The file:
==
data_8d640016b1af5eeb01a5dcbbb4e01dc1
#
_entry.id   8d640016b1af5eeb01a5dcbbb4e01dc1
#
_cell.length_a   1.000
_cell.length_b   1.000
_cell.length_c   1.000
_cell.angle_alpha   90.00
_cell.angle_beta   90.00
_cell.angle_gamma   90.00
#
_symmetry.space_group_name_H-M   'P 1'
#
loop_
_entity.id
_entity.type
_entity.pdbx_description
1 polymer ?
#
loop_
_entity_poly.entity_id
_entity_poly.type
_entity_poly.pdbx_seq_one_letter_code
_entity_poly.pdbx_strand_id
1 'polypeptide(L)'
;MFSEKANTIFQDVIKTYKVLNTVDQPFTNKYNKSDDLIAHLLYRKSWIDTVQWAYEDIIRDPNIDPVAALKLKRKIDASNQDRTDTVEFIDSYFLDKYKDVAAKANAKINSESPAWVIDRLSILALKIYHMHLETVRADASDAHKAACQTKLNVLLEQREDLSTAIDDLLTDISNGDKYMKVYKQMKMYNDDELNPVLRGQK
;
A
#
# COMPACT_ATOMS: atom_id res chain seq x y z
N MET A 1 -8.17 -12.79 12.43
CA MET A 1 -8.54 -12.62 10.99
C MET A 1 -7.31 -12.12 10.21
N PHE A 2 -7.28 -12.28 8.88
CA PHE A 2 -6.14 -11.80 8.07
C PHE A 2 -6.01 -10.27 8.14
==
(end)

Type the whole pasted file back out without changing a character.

data_8d640016b1af5eeb01a5dcbbb4e01dc1
#
_entry.id   8d640016b1af5eeb01a5dcbbb4e01dc1
#
_cell.length_a   1.000
_cell.length_b   1.000
_cell.length_c   1.000
_cell.angle_alpha   90.00
_cell.angle_beta   90.00
_cell.angle_gamma   90.00
#
_symmetry.space_group_name_H-M   'P 1'
#
loop_
_entity.id
_entity.type
_entity.pdbx_description
1 polymer ?
#
loop_
_entity_poly.entity_id
_entity_poly.type
_entity_poly.pdbx_seq_one_letter_code
_entity_poly.pdbx_strand_id
1 'polypeptide(L)'
;MFSEKANTIFQDVIKTYKVLNTVDQPFTNKYNKSDDLIAHLLYRKSWIDTVQWAYEDIIRDPNIDPVAALKLKRKIDASNQDRTDTVEFIDSYFLDKYKDVAAKANAKINSESPAWVIDRLSILALKIYHMHLETVRADASDAHKAACQTKLNVLLEQREDLSTAIDDLLTDISNGDKYMKVYKQMKMYNDDELNPVLRGQK
;
A
#
# COMPACT_ATOMS: atom_id res chain seq x y z
N MET A 1 -8.17 -12.79 12.43
CA MET A 1 -8.54 -12.62 10.99
C MET A 1 -7.31 -12.12 10.21
N PHE A 2 -7.28 -12.28 8.88
CA PHE A 2 -6.14 -11.80 8.07
C PHE A 2 -6.01 -10.27 8.14